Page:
How do you backup to DVD?

One of my external drives failed yesterday and for an hour I thought I had lost a lot of family videos and other stuff. My photos are backed up on to another drive with backuppc, but there simply isn’t room to backup everything there. Luckily the drive came back after I unplugged it and let it cool down but I don’t trust it now. I think I need a RAID server with at least 1TB of space to be future proof for the next 2 or 3 years.

I would love an application that you could point at a directory or a list of files and directories and it would burn them onto multiple DVDs, filling each disk to it’s maximum. Backing up my photo archive has always been a bit painful, trying to find and remember which directories I had just burned, comparing file listings, etc.

Tar doesn’t cut it however. I want to be able to restore a single file or directory by looking at the DVD contents in a file manager.

I used to have a DOS app that did this. I can’t remember what it was called, but point it at a directory of stuff and it would prompt for a floppy disk, write to it, prompt again, write, and so on until finished. Simple.

Is there a Linux or Mac app that will do that? I think I’ll write a shell script to do it if nobody else knows of an alternative.

19 thoughts on “How do you backup to DVD?

  1. You need a RAID protected home NAS server (Both Tom R. Conor O. and myself have looked into these) and you’ll need more than 1TB of space depending on your raid scheme.

    Consider also mirroring those “If the house burned down and we lost everything the wife would kill me if these were gone” moments out into the cloud. I use Mozy but then I would since it’s owner pays my wages.

  2. There is a Linux package called “multicd” that creates compressed archives of the desired size, then burns them to disc.

    However, when I did this a while ago, all I did was split the files into groups of roughly the right size (4.5GB) and burned them. They were JPEG images, so there was no point in an extra layer of compression. I just used a standard format, so anything can read them from disc. Even my standalone DVD player sees the backups as “JPEG discs” and displays the photos on TV. 8)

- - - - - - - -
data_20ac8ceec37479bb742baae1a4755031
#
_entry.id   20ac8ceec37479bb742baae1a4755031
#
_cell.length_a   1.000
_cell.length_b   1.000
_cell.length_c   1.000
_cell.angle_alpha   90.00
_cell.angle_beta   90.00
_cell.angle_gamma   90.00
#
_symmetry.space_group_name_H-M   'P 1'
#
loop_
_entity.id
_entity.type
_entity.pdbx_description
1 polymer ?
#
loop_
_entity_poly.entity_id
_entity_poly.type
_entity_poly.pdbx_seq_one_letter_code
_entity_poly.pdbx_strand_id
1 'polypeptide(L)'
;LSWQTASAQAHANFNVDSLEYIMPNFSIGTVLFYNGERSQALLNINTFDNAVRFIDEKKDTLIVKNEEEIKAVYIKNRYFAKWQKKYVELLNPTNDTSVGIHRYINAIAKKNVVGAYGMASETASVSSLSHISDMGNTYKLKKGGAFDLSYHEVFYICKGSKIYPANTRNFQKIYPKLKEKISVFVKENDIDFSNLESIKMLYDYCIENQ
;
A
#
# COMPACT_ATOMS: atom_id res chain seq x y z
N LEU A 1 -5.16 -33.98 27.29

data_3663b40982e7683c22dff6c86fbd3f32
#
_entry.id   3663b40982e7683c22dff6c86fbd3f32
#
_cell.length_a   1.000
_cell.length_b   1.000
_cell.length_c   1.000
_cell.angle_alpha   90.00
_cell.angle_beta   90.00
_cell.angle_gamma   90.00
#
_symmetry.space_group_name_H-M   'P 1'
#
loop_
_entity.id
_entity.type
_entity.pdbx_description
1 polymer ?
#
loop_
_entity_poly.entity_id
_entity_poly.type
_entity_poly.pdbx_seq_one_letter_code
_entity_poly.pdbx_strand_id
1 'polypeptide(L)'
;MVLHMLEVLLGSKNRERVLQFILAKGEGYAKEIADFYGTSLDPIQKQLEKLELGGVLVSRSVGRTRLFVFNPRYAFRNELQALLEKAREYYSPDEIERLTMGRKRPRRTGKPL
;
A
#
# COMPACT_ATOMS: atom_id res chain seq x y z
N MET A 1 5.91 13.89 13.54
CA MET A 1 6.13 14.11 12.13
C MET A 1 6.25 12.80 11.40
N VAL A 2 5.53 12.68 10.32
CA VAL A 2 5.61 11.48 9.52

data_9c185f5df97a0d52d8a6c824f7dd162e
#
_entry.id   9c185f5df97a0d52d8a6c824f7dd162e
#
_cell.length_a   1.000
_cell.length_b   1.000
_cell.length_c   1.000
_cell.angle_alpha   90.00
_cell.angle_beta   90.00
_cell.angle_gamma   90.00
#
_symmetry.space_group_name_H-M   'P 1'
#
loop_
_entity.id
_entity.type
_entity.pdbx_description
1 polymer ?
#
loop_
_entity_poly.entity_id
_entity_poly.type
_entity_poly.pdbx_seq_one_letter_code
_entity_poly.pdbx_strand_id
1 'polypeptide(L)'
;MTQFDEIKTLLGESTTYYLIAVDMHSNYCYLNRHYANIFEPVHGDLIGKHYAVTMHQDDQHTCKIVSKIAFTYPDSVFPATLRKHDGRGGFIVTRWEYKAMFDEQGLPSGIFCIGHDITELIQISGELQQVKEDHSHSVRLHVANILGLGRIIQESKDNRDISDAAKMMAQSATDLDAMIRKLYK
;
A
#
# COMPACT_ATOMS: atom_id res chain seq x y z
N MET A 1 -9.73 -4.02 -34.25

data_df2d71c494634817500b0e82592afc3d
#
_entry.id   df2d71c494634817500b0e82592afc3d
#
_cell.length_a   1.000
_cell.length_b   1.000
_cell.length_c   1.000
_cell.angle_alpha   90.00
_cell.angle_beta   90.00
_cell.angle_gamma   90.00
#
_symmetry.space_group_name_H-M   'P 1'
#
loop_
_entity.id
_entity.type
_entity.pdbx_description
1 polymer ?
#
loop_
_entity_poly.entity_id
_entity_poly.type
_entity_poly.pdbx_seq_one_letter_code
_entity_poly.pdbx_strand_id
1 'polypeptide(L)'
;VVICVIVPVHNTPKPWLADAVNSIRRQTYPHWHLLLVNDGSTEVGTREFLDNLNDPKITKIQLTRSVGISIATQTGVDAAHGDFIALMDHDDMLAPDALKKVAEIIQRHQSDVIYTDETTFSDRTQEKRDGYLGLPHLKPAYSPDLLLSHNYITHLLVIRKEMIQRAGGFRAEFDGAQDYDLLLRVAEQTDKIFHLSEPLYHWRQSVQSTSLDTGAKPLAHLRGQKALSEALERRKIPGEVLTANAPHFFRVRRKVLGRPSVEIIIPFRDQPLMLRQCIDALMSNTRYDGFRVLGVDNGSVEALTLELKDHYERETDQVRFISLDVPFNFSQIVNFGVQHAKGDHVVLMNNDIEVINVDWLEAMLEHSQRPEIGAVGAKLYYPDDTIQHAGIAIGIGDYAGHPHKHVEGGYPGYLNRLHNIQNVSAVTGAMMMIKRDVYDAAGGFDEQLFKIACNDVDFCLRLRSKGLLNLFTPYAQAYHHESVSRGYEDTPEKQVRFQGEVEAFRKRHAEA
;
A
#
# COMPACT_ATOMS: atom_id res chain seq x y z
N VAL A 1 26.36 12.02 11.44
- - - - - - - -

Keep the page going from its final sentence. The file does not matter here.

3. A very good piece of advice I picked up when archiving off/backing up to multiple disks was to keep a browsable fairly low res “index” on the primary active disk – say web resolution or 50-100kB jpeg only – makes you more likely to use old stuff and it’s easier to know which disk to pull out of the library. I did this when the archive consisted of 10s of CDs then and later 10s of DVDs, and now a couple of external hard disks. I feel it’s worth a couple of GB on my laptop to have every picture available all the time.

  4. a create app for cataloging backup archives (be it on dvd, cd or hard disk) is CD Finder. Works for Mac and Windows.

    I haven’t tried Timemachine yet as I’m still roaring with Tiger. Retrospect is a good solution (comes from with some WD external drives) but I haven’t used it much.

    My personal backup system is a bit all over the place. I prefer do do it manually and do dvd backups ad hoc to save space on drives. Cd finder makes it easy then to find what i am looking for.

  5. Is there a Linux or Mac app that will do that?

    Roxio Toast can create ‘spanning’ DVD backups which are reconstructible on bot PC and Mac.

  6. Brian t – I found multicd and used it to create 14 DVD images of the rest of my 2007 photos. Works great, if a little clunky. I’ll have to smooth out it’s operation with a few scripts I think.

    I then bought 2 1TB Iomega external drives. I’ll use one for storage (already used half of it) and I’ll rsync from that to the other one at night. They’re very noisy beasts though so I’m thinking of getting one of those timed power plugs so the backup drive only comes on at night, is unmounted in the morning and then shut down automatically.

  7. And don’t forget to keep a disk off-site. I don’t trust DVDs at all and just keep everything on HD. All my data, including photos, sits on 5 spinning disks at this second (3 of which have two copies). That’s two drives in the PC I’m using, two drives in a mirror PC which is there in case this one dies, and an external drive on that PC.

    Plus there are another two external disks off site (one in another building, one in a bank safe) each with two copies each. I rotate the three external disks every 3 weeks.

    Am I being paranoid? Probably — but last month I had TWO external drives die on the same day. I suspect due to an earthing problem of the power supply they shared.

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